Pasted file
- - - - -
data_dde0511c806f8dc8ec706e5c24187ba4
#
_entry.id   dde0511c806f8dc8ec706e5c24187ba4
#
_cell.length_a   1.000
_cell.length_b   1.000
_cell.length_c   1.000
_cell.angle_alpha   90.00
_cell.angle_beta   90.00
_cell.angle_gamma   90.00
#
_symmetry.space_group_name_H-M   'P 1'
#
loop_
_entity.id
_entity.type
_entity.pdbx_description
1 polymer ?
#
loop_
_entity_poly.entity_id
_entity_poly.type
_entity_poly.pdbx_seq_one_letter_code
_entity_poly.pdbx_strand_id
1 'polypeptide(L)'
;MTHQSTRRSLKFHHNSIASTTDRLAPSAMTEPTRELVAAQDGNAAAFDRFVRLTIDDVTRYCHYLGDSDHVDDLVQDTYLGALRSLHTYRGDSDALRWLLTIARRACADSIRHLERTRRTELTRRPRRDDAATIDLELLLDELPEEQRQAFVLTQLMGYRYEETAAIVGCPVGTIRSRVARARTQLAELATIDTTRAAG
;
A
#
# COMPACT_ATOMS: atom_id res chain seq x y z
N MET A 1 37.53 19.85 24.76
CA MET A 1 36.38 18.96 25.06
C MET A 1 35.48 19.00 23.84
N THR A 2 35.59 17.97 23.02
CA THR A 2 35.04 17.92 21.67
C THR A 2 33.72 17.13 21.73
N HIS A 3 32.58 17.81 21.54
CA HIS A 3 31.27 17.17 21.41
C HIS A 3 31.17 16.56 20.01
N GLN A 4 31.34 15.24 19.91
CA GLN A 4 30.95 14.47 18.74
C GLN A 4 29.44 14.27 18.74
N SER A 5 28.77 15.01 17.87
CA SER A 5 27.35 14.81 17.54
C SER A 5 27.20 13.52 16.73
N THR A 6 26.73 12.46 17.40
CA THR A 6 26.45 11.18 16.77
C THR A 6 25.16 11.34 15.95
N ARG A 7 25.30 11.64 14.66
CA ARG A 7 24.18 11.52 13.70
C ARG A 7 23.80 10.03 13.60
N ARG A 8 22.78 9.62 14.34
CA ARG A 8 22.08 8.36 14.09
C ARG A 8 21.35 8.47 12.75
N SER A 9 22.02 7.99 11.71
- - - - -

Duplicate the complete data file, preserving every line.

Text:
data_dde0511c806f8dc8ec706e5c24187ba4
#
_entry.id   dde0511c806f8dc8ec706e5c24187ba4
#
_cell.length_a   1.000
_cell.length_b   1.000
_cell.length_c   1.000
_cell.angle_alpha   90.00
_cell.angle_beta   90.00
_cell.angle_gamma   90.00
#
_symmetry.space_group_name_H-M   'P 1'
#
loop_
_entity.id
_entity.type
_entity.pdbx_description
1 polymer ?
#
loop_
_entity_poly.entity_id
_entity_poly.type
_entity_poly.pdbx_seq_one_letter_code
_entity_poly.pdbx_strand_id
1 'polypeptide(L)'
;MTHQSTRRSLKFHHNSIASTTDRLAPSAMTEPTRELVAAQDGNAAAFDRFVRLTIDDVTRYCHYLGDSDHVDDLVQDTYLGALRSLHTYRGDSDALRWLLTIARRACADSIRHLERTRRTELTRRPRRDDAATIDLELLLDELPEEQRQAFVLTQLMGYRYEETAAIVGCPVGTIRSRVARARTQLAELATIDTTRAAG
;
A
#
# COMPACT_ATOMS: atom_id res chain seq x y z
N MET A 1 37.53 19.85 24.76
CA MET A 1 36.38 18.96 25.06
C MET A 1 35.48 19.00 23.84
N THR A 2 35.59 17.97 23.02
CA THR A 2 35.04 17.92 21.67
C THR A 2 33.72 17.13 21.73
N HIS A 3 32.58 17.81 21.54
CA HIS A 3 31.27 17.17 21.41
C HIS A 3 31.17 16.56 20.01
N GLN A 4 31.34 15.24 19.91
CA GLN A 4 30.95 14.47 18.74
C GLN A 4 29.44 14.27 18.74
N SER A 5 28.77 15.01 17.87
CA SER A 5 27.35 14.81 17.54
C SER A 5 27.20 13.52 16.73
N THR A 6 26.73 12.46 17.40
CA THR A 6 26.45 11.18 16.77
C THR A 6 25.16 11.34 15.95
N ARG A 7 25.30 11.64 14.66
CA ARG A 7 24.18 11.52 13.70
C ARG A 7 23.80 10.03 13.60
N ARG A 8 22.78 9.62 14.34
CA ARG A 8 22.08 8.36 14.09
C ARG A 8 21.35 8.47 12.75
N SER A 9 22.02 7.99 11.71